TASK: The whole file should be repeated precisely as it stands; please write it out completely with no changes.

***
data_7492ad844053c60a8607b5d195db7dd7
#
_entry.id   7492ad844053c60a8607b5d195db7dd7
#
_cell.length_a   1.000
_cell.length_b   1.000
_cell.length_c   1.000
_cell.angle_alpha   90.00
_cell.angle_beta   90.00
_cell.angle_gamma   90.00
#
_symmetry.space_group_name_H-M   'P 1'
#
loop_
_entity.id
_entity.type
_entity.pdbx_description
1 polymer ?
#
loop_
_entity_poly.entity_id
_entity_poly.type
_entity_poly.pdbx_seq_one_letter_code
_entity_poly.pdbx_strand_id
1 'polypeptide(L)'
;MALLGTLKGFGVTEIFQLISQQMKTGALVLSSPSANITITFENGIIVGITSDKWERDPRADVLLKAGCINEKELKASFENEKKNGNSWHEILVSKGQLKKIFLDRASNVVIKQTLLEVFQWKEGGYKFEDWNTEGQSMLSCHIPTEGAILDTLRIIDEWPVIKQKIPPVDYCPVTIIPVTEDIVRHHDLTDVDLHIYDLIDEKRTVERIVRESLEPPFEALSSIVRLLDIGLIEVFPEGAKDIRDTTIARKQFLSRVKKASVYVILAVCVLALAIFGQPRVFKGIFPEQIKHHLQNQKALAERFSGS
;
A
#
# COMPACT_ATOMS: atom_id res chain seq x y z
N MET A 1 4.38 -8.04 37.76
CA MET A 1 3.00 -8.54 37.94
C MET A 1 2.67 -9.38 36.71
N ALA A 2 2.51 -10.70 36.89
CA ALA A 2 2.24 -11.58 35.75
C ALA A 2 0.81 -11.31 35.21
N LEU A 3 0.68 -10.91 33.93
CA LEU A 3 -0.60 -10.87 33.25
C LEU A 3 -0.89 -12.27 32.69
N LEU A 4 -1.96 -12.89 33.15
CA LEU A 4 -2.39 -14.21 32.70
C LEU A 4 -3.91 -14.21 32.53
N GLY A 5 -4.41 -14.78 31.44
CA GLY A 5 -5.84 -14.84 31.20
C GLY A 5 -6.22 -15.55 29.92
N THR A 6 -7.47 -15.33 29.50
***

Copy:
data_7492ad844053c60a8607b5d195db7dd7
#
_entry.id   7492ad844053c60a8607b5d195db7dd7
#
_cell.length_a   1.000
_cell.length_b   1.000
_cell.length_c   1.000
_cell.angle_alpha   90.00
_cell.angle_beta   90.00
_cell.angle_gamma   90.00
#
_symmetry.space_group_name_H-M   'P 1'
#
loop_
_entity.id
_entity.type
_entity.pdbx_description
1 polymer ?
#
loop_
_entity_poly.entity_id
_entity_poly.type
_entity_poly.pdbx_seq_one_letter_code
_entity_poly.pdbx_strand_id
1 'polypeptide(L)'
;MALLGTLKGFGVTEIFQLISQQMKTGALVLSSPSANITITFENGIIVGITSDKWERDPRADVLLKAGCINEKELKASFENEKKNGNSWHEILVSKGQLKKIFLDRASNVVIKQTLLEVFQWKEGGYKFEDWNTEGQSMLSCHIPTEGAILDTLRIIDEWPVIKQKIPPVDYCPVTIIPVTEDIVRHHDLTDVDLHIYDLIDEKRTVERIVRESLEPPFEALSSIVRLLDIGLIEVFPEGAKDIRDTTIARKQFLSRVKKASVYVILAVCVLALAIFGQPRVFKGIFPEQIKHHLQNQKALAERFSGS
;
A
#
# COMPACT_ATOMS: atom_id res chain seq x y z
N MET A 1 4.38 -8.04 37.76
CA MET A 1 3.00 -8.54 37.94
C MET A 1 2.67 -9.38 36.71
N ALA A 2 2.51 -10.70 36.89
CA ALA A 2 2.24 -11.58 35.75
C ALA A 2 0.81 -11.31 35.21
N LEU A 3 0.68 -10.91 33.93
CA LEU A 3 -0.60 -10.87 33.25
C LEU A 3 -0.89 -12.27 32.69
N LEU A 4 -1.96 -12.89 33.15
CA LEU A 4 -2.39 -14.21 32.70
C LEU A 4 -3.91 -14.21 32.53
N GLY A 5 -4.41 -14.78 31.44
CA GLY A 5 -5.84 -14.84 31.20
C GLY A 5 -6.22 -15.55 29.92
N THR A 6 -7.47 -15.33 29.50